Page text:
Suffolk introduces a new virtual policing community

Suffolk Constabulary and Suffolk Police Authority are introducing a new and innovative way for local people to have their say about policing in their area.

Sep 11, 2008
By Paul Jacques

Suffolk Constabulary and Suffolk Police Authority are introducing a new and innovative way for local people to have their say about policing in their area.

The new ‘virtual policing community’ will harness the benefits of technology by using the Internet and email as a convenient and cost-effective way for the police, the police authority and the public to communicate with each other.

This also supports the recent Home Office Green Paper on policing that pledges local people will have greater say in how their neighbourhood is policed.

This new way of communicating will encourage people from every district in the county to be consulted about policing issues on a regular basis.

Suffolk Constabulary and Suffolk Police Authority already consult in different ways, including carrying out surveys. However, the new virtual policing community will provide an opportunity for local people to express their views and opinions about policing and community issues in a consistent and regular way. This will help build a more accurate picture of local people’s needs so that decisions can be made on policing priorities that will service those needs.

Chief Superintendent Mark Cordell said: “This is an opportunity for us to regularly consult with the same people and be able to identify if any positive actions taken by ourselves or our partners is actually being seen by members of our communities as making things better.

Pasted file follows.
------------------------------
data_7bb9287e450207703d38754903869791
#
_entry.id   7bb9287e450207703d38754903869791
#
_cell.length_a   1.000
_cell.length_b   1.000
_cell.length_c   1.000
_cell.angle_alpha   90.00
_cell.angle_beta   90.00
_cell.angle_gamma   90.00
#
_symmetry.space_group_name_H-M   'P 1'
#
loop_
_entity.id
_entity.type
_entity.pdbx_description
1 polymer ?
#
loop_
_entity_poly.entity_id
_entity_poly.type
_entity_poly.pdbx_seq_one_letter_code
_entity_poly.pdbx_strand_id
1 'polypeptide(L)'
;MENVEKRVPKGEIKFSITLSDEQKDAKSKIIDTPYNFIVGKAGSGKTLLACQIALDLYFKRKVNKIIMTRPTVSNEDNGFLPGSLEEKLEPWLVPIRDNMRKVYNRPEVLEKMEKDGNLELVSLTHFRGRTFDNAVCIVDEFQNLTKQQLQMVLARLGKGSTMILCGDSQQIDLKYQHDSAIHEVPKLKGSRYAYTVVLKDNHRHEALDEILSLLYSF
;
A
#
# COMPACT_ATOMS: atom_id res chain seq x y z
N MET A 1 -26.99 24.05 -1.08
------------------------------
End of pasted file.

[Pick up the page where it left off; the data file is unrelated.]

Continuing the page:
“This consistency of contact will allow us to provide a better and more responsive policing service. We are looking to consult with people who do not already have contact with us, so if people who aren’t able to attend public meetings or interact with the police already want to have a say on how their communities are policed, then we would love to hear from them.”

Police authority member Carey Godfrey added: “It is important that the police authority represents all people in Suffolk when carrying out its duty to ensure that the constabulary delivers an effective an efficient police service.

“The police authority has a statutory duty to consult with people about policing services to develop policies and to set the constabulary’s budgets and policing priorities. This new joint development is one of a number of activities the police authority undertakes to seek the views of residents of Suffolk.”

Suffolk Constabulary and Suffolk Police Authority are aiming to consult with 3,000 people via the virtual policing community to ensure a wide cross-section of the community is involved. Everyone who lives and works in the county is welcome to join.

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